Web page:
While discussing a softer approach to anti-piracy PSAs in the UK, the president of Universal Pictures noted that campaigning needs to evolve and carry an “appropriate message” for today. Noting that piracy is going out of fashion, he says that ISPs will be held accountable – like those who run brothels and drug houses.
The movie industry’s new approach to delivering the anti-piracy message in the UK seems notably more subtle than in previous attempts and is much less up-front in dealing with the issue of piracy directly. Instead of attempting to insult would-be pirates, it looks to instill a sense of responsibility in the viewer, reminding him or her that handing over their hard earned money ensures Hollywood can make quality movies. In order to prove it, they show what the 1975 classic ‘Jaws’ would’ve looked like, had it been starved of money at the hands of pirates.
New Anti-Piracy campaign
In a recent interview, Eddie Cunningham, president of Universal Pictures International said, “Your campaigning needs to evolve over time and have an appropriate message for today,” while denying that previous more-flashy campaigns had failed to deter piracy.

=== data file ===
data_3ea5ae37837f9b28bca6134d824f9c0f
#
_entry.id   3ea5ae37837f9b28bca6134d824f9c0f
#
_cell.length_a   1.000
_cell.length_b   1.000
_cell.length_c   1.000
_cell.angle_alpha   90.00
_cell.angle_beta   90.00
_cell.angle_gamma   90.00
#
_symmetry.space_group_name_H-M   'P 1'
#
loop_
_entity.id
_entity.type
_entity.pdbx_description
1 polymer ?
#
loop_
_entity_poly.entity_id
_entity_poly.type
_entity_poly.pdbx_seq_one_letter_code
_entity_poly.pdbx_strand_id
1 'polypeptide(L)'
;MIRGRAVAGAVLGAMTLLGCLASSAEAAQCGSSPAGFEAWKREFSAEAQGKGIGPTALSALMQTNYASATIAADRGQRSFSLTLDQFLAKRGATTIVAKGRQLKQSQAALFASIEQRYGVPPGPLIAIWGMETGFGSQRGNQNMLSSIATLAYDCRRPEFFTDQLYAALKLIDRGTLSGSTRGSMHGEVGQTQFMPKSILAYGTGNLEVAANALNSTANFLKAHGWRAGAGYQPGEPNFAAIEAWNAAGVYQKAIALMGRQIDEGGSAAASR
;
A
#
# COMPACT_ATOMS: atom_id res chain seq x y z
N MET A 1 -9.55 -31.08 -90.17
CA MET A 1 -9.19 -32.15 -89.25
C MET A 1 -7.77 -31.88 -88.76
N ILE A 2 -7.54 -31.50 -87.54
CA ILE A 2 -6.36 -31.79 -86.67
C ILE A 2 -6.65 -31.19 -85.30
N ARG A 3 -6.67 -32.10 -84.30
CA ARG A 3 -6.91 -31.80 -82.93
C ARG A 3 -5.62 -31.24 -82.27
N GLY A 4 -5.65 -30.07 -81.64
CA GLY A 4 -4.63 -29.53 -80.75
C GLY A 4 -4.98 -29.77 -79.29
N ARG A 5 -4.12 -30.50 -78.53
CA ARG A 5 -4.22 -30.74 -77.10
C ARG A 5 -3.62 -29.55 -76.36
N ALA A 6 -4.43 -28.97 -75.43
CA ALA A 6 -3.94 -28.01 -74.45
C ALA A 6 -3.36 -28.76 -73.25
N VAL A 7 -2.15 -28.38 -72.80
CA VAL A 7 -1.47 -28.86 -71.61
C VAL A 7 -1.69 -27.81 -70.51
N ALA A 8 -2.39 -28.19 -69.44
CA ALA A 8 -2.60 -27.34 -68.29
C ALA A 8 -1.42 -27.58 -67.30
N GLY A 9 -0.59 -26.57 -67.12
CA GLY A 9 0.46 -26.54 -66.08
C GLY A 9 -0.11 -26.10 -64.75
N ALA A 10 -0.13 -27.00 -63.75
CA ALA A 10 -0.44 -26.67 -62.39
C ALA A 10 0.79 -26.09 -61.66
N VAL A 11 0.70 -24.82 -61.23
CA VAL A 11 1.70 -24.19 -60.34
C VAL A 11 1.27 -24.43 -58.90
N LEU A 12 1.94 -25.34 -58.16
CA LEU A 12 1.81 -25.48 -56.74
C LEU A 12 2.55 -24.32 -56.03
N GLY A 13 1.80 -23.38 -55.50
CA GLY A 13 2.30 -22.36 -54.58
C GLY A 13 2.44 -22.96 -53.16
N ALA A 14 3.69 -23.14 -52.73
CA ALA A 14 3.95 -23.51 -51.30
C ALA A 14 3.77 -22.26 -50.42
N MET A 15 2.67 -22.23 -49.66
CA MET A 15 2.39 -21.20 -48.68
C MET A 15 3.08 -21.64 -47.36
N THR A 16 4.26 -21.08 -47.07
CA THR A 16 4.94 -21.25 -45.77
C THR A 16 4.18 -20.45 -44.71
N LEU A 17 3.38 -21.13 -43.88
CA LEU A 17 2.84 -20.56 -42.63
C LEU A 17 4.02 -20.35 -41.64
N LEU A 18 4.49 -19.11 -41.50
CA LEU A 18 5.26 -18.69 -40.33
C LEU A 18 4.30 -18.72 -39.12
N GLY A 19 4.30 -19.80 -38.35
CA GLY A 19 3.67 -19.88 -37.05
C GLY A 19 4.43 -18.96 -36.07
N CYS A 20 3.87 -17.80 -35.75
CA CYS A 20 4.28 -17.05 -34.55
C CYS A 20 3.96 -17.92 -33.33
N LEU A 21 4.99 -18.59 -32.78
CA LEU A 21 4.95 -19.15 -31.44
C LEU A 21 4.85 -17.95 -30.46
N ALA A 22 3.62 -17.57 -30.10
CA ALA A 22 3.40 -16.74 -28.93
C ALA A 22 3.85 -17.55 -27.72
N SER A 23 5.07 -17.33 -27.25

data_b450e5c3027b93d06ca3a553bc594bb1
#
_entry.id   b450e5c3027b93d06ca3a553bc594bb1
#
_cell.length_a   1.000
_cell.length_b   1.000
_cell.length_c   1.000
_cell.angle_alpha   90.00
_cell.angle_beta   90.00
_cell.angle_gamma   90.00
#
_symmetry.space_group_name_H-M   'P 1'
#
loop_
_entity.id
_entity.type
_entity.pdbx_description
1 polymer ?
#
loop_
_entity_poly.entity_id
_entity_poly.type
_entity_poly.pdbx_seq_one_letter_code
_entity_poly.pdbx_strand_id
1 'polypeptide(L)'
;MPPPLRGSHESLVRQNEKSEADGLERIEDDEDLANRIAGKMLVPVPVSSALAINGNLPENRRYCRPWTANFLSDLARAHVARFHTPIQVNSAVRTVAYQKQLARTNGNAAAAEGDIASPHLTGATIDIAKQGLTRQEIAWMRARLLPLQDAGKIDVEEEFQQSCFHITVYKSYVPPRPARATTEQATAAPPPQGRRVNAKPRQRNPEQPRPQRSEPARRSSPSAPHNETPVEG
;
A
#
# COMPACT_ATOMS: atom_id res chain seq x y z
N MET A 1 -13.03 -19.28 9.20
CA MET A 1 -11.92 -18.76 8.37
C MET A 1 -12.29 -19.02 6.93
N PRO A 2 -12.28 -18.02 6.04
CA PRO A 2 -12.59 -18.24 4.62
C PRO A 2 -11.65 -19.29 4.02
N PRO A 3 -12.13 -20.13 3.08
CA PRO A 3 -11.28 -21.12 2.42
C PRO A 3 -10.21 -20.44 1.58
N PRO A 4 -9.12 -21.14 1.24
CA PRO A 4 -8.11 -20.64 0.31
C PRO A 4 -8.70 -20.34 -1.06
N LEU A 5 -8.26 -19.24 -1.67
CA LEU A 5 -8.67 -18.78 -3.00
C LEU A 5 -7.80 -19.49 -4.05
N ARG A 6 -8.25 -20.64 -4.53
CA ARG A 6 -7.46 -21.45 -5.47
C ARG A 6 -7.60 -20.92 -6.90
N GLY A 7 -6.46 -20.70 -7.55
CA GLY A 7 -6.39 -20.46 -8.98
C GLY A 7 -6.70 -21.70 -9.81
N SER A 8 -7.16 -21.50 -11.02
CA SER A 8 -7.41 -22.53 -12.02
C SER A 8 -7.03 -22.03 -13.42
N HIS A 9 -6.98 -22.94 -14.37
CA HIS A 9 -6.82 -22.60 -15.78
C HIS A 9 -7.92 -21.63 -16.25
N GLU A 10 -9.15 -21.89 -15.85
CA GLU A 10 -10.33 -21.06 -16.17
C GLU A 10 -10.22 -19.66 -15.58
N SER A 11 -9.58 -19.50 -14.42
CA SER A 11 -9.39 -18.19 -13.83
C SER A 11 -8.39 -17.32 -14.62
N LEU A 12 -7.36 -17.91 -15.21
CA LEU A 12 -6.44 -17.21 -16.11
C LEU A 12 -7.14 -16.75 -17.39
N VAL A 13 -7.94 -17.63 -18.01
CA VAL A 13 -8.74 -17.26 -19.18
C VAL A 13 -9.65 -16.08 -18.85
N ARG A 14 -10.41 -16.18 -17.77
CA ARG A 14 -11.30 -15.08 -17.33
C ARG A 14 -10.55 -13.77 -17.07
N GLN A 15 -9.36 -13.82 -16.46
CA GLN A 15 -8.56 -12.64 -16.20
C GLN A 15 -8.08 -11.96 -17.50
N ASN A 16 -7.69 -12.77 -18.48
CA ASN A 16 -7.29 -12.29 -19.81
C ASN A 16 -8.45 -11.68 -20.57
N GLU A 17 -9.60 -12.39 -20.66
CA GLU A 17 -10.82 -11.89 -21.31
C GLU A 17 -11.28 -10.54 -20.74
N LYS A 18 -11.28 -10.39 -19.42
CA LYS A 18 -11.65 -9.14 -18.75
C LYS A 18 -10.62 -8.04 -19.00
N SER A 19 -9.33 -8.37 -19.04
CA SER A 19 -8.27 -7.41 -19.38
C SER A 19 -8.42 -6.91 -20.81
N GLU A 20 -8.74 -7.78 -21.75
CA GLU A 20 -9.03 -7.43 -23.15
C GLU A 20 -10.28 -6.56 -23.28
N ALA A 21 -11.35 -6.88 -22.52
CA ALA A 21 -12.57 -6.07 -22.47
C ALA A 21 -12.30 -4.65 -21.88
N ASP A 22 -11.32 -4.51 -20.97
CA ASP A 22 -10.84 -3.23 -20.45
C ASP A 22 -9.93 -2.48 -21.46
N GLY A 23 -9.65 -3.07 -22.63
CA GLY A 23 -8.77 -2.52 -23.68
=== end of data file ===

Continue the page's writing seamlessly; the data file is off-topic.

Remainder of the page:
So is this a new, more sensitive approach from a movie industry looking to make friends rather than enemies? In part, yes. The movie industry does want to appear nicer to the public, after all they aren’t likely to be the main targets in the next phase in the war on piracy. That unenviable position is reserved for the ISPs – and it’s back to the old style when Cunningham speaks of them.
“If you or I owned a house in which prostitution was taking place, or where drug dealing was happening, we’d be responsible,” he said, implying that the ISPs are making money from serious crime while doing nothing about stopping it. Cunningham seems oblivious to the fact that if he plans to make a partner out of ISPs, you don’t start the relationship by referring to them in public as some sort of digital pimp.
But perhaps his most curious comment is that he feels that society is turning against piracy, viewing it as something going out of vogue. “Research shows us that most people now find it unfashionable – there’s been a gradual change in attitudes,” he said.
Quick – someone tell the Wolverine downloaders…